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Poem by Edmund Waller


To Phyllis


Phyllis! why should we delay
Pleasures shorter than the day?
Can we (which we never can)
Stretch our lives beyond their span,
Beauty like a shadow flies,
And our youth before us dies.
Or, would youth and beauty stay,
Love has wings, and will away.
Love has swifter wings than Time;
Change in love to heaven doth climb.
Gods, that never change their state,
Vary oft their love and hate.
Phyllis! to this truth we owe
All the love betwixt us two.
Let not you and I inquire
What has been our past desire;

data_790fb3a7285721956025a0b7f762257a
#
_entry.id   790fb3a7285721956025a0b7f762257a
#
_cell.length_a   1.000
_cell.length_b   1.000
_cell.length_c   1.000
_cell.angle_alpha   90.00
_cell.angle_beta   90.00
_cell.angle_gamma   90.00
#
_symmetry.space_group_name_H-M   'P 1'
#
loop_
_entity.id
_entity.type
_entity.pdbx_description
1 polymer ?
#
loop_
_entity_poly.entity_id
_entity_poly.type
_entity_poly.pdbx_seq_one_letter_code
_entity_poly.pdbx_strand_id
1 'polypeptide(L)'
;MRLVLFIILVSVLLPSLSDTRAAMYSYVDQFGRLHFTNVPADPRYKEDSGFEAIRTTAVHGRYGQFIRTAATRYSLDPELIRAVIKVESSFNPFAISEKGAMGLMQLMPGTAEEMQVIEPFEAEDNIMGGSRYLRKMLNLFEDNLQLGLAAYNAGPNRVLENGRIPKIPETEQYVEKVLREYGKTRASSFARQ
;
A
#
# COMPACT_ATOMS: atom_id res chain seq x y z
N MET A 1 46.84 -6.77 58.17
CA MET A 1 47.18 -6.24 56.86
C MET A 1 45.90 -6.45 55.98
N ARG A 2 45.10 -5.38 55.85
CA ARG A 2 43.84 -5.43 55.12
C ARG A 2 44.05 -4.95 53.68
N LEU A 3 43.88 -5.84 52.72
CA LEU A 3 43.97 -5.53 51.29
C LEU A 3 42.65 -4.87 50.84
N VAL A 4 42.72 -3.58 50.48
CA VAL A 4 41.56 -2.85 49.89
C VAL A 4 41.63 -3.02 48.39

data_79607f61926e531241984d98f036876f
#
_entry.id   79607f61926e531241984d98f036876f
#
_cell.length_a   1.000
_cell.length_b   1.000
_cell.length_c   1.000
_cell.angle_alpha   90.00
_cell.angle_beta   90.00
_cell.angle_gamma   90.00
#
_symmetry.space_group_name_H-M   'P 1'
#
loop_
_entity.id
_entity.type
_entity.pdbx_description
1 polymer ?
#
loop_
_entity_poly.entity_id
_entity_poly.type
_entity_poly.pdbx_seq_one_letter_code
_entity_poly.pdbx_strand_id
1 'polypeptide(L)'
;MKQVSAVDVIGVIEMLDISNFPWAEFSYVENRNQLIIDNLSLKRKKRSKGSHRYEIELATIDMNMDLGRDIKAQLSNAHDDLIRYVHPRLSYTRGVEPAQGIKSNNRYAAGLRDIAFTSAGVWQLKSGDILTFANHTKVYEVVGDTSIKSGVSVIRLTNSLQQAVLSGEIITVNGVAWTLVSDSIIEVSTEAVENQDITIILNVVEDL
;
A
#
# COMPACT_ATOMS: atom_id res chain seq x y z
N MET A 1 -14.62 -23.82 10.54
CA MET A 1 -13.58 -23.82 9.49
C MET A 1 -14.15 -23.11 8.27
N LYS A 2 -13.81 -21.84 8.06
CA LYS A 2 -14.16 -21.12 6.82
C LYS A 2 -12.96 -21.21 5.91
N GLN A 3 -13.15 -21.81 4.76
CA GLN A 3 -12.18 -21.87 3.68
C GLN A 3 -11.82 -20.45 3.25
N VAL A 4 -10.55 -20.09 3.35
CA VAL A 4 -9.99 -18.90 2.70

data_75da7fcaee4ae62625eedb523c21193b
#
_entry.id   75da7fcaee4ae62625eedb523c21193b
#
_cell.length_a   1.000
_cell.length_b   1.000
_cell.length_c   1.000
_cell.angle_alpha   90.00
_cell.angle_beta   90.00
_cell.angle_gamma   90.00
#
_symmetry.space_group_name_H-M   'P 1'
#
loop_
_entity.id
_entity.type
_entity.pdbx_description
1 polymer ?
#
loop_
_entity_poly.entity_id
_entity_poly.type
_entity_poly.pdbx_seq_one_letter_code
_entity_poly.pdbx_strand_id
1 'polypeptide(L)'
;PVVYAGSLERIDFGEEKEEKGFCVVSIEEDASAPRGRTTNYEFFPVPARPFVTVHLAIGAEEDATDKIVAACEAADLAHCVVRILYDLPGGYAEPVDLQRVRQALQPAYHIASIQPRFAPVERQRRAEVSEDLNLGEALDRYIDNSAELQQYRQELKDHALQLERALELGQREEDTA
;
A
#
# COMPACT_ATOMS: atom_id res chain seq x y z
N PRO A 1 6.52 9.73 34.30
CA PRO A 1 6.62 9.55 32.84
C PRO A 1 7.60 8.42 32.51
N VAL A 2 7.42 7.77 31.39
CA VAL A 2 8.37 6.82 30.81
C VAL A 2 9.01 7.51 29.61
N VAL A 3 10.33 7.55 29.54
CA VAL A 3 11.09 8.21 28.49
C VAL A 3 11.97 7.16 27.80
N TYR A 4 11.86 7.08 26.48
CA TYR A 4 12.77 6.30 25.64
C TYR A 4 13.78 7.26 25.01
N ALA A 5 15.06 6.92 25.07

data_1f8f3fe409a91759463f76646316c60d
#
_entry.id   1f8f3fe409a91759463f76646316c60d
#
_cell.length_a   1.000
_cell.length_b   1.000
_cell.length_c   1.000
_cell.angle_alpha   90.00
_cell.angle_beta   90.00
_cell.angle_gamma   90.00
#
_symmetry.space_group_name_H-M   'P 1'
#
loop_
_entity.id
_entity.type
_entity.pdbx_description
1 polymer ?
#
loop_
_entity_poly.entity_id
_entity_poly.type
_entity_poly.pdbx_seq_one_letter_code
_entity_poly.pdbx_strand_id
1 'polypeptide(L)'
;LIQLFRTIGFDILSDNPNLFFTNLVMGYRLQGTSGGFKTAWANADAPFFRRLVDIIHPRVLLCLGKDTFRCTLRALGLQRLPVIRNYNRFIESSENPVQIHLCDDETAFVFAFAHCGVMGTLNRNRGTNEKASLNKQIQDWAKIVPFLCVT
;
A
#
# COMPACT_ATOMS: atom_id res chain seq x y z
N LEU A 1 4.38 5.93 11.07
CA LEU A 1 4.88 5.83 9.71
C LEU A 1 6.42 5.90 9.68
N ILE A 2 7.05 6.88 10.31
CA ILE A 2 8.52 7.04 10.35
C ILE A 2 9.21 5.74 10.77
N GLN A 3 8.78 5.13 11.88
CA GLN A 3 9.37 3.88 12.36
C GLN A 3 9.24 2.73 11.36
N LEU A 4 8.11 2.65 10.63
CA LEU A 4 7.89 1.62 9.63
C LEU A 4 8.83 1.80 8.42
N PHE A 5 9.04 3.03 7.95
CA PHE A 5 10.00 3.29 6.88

On what shepherds you have smiled,
Or what nymphs I have beguiled;
Leave it to the planets too,
What we shall hereafter do;
For the joys we now may prove,
Take advice of present love. 



Edmund Waller


Edmund Waller's other poems:
  1. To A Lady Singing A Song Of His Composing
  2. The Self Banished
  3. To One Married to an Old Man
  4. On the Friendship Betwixt Two Ladies
  5. At Penshurst


Poems of the other poets with the same name:

  • Thomas Lodge To Phyllis ("LOVE guards the roses of thy lips")

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